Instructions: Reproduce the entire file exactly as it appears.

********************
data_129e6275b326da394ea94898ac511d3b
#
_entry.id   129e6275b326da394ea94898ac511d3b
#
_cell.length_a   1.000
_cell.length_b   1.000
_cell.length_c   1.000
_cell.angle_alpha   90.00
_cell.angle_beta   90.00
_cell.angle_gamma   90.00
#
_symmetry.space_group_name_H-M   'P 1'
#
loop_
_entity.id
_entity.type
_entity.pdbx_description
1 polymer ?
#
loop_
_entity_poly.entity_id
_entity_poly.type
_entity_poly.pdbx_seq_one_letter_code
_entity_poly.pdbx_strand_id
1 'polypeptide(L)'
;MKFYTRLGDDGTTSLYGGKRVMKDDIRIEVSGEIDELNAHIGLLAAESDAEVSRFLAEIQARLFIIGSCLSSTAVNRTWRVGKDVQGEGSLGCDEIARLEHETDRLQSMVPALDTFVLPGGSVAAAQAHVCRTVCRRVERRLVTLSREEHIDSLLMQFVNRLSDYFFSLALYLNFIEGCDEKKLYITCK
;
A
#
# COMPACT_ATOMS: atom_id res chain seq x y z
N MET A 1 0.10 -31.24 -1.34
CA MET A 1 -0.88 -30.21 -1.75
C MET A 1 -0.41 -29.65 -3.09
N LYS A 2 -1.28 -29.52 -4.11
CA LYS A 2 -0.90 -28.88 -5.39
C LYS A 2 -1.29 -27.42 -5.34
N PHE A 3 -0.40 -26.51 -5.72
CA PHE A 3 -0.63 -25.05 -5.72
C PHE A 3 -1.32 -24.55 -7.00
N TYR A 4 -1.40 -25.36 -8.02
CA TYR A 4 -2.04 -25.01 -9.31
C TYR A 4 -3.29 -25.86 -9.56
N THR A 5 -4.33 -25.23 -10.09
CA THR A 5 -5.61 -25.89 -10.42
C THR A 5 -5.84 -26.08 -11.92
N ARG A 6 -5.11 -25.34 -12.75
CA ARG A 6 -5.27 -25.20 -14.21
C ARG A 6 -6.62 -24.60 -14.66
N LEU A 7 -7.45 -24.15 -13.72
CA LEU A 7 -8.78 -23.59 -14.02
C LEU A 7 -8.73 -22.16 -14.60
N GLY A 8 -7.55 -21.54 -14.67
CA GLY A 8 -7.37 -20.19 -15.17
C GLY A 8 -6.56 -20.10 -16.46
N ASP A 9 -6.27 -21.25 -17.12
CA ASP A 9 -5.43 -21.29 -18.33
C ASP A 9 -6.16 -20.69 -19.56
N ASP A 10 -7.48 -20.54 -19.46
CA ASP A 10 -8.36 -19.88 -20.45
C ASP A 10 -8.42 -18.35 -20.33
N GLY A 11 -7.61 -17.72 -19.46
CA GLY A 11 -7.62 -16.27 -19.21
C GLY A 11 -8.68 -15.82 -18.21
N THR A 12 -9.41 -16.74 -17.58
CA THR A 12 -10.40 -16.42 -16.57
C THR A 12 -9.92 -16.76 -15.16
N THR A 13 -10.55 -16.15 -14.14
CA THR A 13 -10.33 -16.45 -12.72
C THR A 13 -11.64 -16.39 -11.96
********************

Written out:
data_129e6275b326da394ea94898ac511d3b
#
_entry.id   129e6275b326da394ea94898ac511d3b
#
_cell.length_a   1.000
_cell.length_b   1.000
_cell.length_c   1.000
_cell.angle_alpha   90.00
_cell.angle_beta   90.00
_cell.angle_gamma   90.00
#
_symmetry.space_group_name_H-M   'P 1'
#
loop_
_entity.id
_entity.type
_entity.pdbx_description
1 polymer ?
#
loop_
_entity_poly.entity_id
_entity_poly.type
_entity_poly.pdbx_seq_one_letter_code
_entity_poly.pdbx_strand_id
1 'polypeptide(L)'
;MKFYTRLGDDGTTSLYGGKRVMKDDIRIEVSGEIDELNAHIGLLAAESDAEVSRFLAEIQARLFIIGSCLSSTAVNRTWRVGKDVQGEGSLGCDEIARLEHETDRLQSMVPALDTFVLPGGSVAAAQAHVCRTVCRRVERRLVTLSREEHIDSLLMQFVNRLSDYFFSLALYLNFIEGCDEKKLYITCK
;
A
#
# COMPACT_ATOMS: atom_id res chain seq x y z
N MET A 1 0.10 -31.24 -1.34
CA MET A 1 -0.88 -30.21 -1.75
C MET A 1 -0.41 -29.65 -3.09
N LYS A 2 -1.28 -29.52 -4.11
CA LYS A 2 -0.90 -28.88 -5.39
C LYS A 2 -1.29 -27.42 -5.34
N PHE A 3 -0.40 -26.51 -5.72
CA PHE A 3 -0.63 -25.05 -5.72
C PHE A 3 -1.32 -24.55 -7.00
N TYR A 4 -1.40 -25.36 -8.02
CA TYR A 4 -2.04 -25.01 -9.31
C TYR A 4 -3.29 -25.86 -9.56
N THR A 5 -4.33 -25.23 -10.09
CA THR A 5 -5.61 -25.89 -10.42
C THR A 5 -5.84 -26.08 -11.92
N ARG A 6 -5.11 -25.34 -12.75
CA ARG A 6 -5.27 -25.20 -14.21
C ARG A 6 -6.62 -24.60 -14.66
N LEU A 7 -7.45 -24.15 -13.72
CA LEU A 7 -8.78 -23.59 -14.02
C LEU A 7 -8.73 -22.16 -14.60
N GLY A 8 -7.55 -21.54 -14.67
CA GLY A 8 -7.37 -20.19 -15.17
C GLY A 8 -6.56 -20.10 -16.46
N ASP A 9 -6.27 -21.25 -17.12
CA ASP A 9 -5.43 -21.29 -18.33
C ASP A 9 -6.16 -20.69 -19.56
N ASP A 10 -7.48 -20.54 -19.46
CA ASP A 10 -8.36 -19.88 -20.45
C ASP A 10 -8.42 -18.35 -20.33
N GLY A 11 -7.61 -17.72 -19.46
CA GLY A 11 -7.62 -16.27 -19.21
C GLY A 11 -8.68 -15.82 -18.21
N THR A 12 -9.41 -16.74 -17.58
CA THR A 12 -10.40 -16.42 -16.57
C THR A 12 -9.92 -16.76 -15.16
N THR A 13 -10.55 -16.15 -14.14
CA THR A 13 -10.33 -16.45 -12.72
C THR A 13 -11.64 -16.39 -11.96